Artificial digs can’t replace purpose

Joyce Poole and Rick Warren have probably never met, but if they ever do, I bet they’ll have a lot to talk about.

You might be familiar with Rick Warren already, what with all of the Purpose-Driven products out there. It started with The Purpose-Driven Church, which did a lot to revolutionize the way evangelical ministries are structured and executed.. Several iterations later came The Purpose-Driven Life, which garnered national attention last March because of its involvement in the surrender of Fulton county homicidal maniac Brian Nichols.

And now it seems like there are new ones popping up every day. I mean, seriously – am I imagining things, or is Emeril on the Food Network trying to flip a Purpose-Driven omelet? I’m sure he’d have no trouble coming up with his own acronyms for stuff:

“B.A.M!! – it stands for Bridging Across Myself… you know, ‘cause that’s how you take it to the next level, is by… ahh… knowing yourself. Yeah. So anyway, put the skillet on low heat…”

Warren has gotten worldwide recognition for his series of books and videos related to living with purpose, and deservedly so. I like to mock the merchandizing phenomena that it created, but I believe wholeheartedly in the idea that if we’re not living according to purpose, we’re not really living. You know what I mean? Not really living, in the way that people mean when they say things like, well you haven’t really LIVED until you’ve gone paragliding, or taken a cross-country car trip, or started your own business, or auditioned for “Riverdance.”

[Quick note – I’m kidding about “Riverdance.” That’s an easy target for a jab. If there are any Michael Flatley fans reading this, forgive me. I’ll make it up to both of you. But as for my own little recommendation… if you haven’t seen a Broadway production of “Stomp” or “Bring Da Noise, Bring Da Funk,” well… you know the rest.]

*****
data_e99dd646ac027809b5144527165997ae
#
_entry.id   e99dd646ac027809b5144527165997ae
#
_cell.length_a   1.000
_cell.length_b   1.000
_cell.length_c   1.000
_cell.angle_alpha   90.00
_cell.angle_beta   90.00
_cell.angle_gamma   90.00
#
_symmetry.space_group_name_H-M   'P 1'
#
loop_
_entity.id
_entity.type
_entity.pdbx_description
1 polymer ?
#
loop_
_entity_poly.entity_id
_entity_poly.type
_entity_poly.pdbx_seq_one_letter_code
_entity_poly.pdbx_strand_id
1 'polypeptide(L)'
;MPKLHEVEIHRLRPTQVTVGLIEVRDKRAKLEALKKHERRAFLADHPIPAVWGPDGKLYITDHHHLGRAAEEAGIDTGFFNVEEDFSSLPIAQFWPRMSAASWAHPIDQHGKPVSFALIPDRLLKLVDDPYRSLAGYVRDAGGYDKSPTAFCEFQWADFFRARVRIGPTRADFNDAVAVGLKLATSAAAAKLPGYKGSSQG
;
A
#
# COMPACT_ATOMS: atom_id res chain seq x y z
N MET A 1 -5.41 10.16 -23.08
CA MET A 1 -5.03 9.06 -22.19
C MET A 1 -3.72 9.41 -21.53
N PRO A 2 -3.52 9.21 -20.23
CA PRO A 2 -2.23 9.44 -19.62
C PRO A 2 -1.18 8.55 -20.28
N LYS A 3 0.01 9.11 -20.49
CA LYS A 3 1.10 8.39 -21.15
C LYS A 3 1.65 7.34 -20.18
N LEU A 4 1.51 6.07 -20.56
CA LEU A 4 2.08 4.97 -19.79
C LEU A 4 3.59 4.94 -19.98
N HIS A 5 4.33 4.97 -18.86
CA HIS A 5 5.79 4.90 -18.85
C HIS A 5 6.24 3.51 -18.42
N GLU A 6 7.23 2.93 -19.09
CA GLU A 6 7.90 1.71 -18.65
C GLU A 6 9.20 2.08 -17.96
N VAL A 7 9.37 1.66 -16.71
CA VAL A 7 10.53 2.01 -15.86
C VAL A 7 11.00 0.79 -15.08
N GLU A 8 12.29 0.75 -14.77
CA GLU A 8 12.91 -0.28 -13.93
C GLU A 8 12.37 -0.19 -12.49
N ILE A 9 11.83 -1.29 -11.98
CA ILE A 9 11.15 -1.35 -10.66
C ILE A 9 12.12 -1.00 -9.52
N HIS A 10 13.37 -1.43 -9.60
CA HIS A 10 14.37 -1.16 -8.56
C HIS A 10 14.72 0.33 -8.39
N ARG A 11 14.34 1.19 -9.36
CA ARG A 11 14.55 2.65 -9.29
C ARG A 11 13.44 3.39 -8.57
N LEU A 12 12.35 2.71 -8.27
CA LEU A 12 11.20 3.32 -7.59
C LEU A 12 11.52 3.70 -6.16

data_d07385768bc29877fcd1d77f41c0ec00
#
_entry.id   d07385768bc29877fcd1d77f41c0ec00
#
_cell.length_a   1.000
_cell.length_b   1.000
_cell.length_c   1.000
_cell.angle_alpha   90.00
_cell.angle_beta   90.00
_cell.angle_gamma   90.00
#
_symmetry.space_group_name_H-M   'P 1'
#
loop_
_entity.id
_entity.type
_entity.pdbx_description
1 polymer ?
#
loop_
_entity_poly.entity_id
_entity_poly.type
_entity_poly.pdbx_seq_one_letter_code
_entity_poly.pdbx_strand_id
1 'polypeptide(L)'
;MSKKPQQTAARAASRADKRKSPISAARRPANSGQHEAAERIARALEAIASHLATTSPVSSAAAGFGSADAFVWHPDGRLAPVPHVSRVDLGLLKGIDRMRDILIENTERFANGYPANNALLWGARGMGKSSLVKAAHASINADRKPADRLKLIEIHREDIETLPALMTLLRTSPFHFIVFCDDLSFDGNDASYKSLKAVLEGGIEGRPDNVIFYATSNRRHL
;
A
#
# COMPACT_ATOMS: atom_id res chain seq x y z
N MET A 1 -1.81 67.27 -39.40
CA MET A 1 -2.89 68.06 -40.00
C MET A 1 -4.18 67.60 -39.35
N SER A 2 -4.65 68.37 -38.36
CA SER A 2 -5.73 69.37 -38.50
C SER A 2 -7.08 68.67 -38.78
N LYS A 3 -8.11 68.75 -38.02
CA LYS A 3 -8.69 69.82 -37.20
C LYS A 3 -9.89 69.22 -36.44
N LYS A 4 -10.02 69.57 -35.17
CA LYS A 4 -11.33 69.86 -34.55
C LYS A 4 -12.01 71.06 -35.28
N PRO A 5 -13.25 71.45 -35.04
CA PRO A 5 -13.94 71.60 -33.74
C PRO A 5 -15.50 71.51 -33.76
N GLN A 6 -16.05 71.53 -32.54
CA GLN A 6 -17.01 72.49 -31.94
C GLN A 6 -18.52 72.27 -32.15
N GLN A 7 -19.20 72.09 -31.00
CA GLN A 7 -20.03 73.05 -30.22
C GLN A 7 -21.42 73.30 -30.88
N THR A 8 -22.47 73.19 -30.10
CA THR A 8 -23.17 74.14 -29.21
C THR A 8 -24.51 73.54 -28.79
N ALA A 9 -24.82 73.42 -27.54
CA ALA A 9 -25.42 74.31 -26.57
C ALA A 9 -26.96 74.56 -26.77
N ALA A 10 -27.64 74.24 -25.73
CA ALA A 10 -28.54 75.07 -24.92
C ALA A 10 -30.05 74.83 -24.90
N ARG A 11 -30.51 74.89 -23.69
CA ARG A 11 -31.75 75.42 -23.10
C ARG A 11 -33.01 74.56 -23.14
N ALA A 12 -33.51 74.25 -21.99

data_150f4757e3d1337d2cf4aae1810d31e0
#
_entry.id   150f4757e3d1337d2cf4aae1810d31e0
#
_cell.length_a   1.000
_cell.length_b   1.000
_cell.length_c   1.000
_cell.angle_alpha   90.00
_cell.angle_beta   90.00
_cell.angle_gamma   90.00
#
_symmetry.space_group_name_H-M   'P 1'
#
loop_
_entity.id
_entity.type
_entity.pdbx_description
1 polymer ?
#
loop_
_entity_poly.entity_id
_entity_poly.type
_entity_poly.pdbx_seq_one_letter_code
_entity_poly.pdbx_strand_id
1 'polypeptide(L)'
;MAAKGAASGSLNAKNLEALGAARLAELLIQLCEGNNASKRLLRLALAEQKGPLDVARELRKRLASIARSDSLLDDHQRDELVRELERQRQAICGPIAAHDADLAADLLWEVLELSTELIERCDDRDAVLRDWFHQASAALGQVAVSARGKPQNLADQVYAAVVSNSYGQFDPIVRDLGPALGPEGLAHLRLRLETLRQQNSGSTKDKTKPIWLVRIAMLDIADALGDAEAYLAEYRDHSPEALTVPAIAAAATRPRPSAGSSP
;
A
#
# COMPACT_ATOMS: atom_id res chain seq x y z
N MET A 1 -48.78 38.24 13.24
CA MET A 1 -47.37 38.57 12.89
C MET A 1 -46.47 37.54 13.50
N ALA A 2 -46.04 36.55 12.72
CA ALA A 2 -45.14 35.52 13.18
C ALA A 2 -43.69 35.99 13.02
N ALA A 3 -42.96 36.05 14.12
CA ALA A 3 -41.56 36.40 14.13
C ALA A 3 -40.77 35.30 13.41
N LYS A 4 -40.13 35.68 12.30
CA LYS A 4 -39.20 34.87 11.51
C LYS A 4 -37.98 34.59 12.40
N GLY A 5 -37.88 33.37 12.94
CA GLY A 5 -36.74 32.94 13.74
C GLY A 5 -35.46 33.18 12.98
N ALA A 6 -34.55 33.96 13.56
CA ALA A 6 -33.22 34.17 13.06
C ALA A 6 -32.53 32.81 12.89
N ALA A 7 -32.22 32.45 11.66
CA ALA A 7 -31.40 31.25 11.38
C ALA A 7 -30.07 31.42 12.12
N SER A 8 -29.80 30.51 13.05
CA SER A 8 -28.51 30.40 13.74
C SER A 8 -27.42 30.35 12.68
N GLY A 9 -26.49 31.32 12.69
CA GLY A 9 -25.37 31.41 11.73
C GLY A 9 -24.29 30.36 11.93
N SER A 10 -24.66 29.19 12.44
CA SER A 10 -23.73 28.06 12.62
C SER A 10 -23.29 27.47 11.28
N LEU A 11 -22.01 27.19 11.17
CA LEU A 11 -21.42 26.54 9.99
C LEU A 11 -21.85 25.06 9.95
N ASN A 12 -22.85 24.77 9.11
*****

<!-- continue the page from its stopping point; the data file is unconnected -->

The point is, there’s a difference between taking up space and oxygen, and actually living. And I would be willing to wager (if Vegas put odds on these kinds of events) that Joyce Poole would agree. She made headlines recently by testifying before a Chicago city council to say that zoo elephants have no educational value, essentially because the artificial habitats that zoos provide are so antithetical to the way of life that elephants are supposed to lead. Poole was testifying in part because of the public outcry related to how the elephants have been treated at Chicago’s Lincoln Park Zoo, where there have been three elephant fatalities in less than a year.

Poole has spent over 30 years studying elephants in Africa, including a stint as head of the Kenya Wildlife service, so you have to at least take her claims seriously. Her take is that children could learn more from watching a TV documentary about elephants than from two lonely elephants standing in a scrap of land that’s an umpteenth of the size it should be. Reading such a damning statement from such an expert, it leads one to wonder two related thoughts:

1.) If that’s so, then couldn’t you make the same claim about cats, dogs, hyenas, zebras and other animals in zoos?
2.) If that’s so, what does it say about us as people?

The first question is a complicated one, fraught with ethical nuances that I have neither the time nor qualification to completely explore. My basic answer, though, would be that, while it’s probably true that most zoos aren’t exactly good for the animals that inhabit them, the cumulative effect is probably a lot worse for elephants than other animals because of their enormous size. That is, the deficit of space and social interaction that elephants face while living in a zoo is a lot greater than that of other animals, since they are smaller, and by extension, might have more of their own to interact with and/or more space to inhabit.

But it’s the second question that really intrigues me.

What does it say about us as people that we would justify doing this to an elephant on the basis of our children’s (albeit educational) enjoyment?